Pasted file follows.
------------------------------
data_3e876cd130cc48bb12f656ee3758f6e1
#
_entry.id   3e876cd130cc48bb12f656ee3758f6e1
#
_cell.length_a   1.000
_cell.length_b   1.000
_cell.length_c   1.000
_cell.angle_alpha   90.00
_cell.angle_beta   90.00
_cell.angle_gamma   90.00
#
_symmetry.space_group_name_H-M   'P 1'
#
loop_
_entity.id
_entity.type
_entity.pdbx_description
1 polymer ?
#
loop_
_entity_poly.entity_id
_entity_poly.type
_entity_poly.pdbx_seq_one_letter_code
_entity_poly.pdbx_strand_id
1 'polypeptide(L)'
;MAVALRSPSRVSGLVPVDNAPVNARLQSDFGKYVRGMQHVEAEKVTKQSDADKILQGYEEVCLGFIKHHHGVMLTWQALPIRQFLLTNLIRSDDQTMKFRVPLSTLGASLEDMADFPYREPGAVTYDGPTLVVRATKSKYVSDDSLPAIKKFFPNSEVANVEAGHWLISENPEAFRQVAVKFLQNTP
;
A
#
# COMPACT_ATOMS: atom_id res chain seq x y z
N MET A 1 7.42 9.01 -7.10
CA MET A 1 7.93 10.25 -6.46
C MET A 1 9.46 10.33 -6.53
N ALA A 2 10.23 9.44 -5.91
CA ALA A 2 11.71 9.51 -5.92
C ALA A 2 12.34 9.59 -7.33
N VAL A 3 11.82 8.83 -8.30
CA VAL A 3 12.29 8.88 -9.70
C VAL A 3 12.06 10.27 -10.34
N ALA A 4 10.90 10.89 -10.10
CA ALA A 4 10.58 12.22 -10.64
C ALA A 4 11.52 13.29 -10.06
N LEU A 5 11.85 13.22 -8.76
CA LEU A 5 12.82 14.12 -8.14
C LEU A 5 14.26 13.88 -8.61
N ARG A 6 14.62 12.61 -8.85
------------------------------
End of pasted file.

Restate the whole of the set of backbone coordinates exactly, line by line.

data_3e876cd130cc48bb12f656ee3758f6e1
#
_entry.id   3e876cd130cc48bb12f656ee3758f6e1
#
_cell.length_a   1.000
_cell.length_b   1.000
_cell.length_c   1.000
_cell.angle_alpha   90.00
_cell.angle_beta   90.00
_cell.angle_gamma   90.00
#
_symmetry.space_group_name_H-M   'P 1'
#
loop_
_entity.id
_entity.type
_entity.pdbx_description
1 polymer ?
#
loop_
_entity_poly.entity_id
_entity_poly.type
_entity_poly.pdbx_seq_one_letter_code
_entity_poly.pdbx_strand_id
1 'polypeptide(L)'
;MAVALRSPSRVSGLVPVDNAPVNARLQSDFGKYVRGMQHVEAEKVTKQSDADKILQGYEEVCLGFIKHHHGVMLTWQALPIRQFLLTNLIRSDDQTMKFRVPLSTLGASLEDMADFPYREPGAVTYDGPTLVVRATKSKYVSDDSLPAIKKFFPNSEVANVEAGHWLISENPEAFRQVAVKFLQNTP
;
A
#
# COMPACT_ATOMS: atom_id res chain seq x y z
N MET A 1 7.42 9.01 -7.10
CA MET A 1 7.93 10.25 -6.46
C MET A 1 9.46 10.33 -6.53
N ALA A 2 10.23 9.44 -5.91
CA ALA A 2 11.71 9.51 -5.92
C ALA A 2 12.34 9.59 -7.33
N VAL A 3 11.82 8.83 -8.30
CA VAL A 3 12.29 8.88 -9.70
C VAL A 3 12.06 10.27 -10.34
N ALA A 4 10.90 10.89 -10.10
CA ALA A 4 10.58 12.22 -10.64
C ALA A 4 11.52 13.29 -10.06
N LEU A 5 11.85 13.22 -8.76
CA LEU A 5 12.82 14.12 -8.14
C LEU A 5 14.26 13.88 -8.61
N ARG A 6 14.62 12.61 -8.85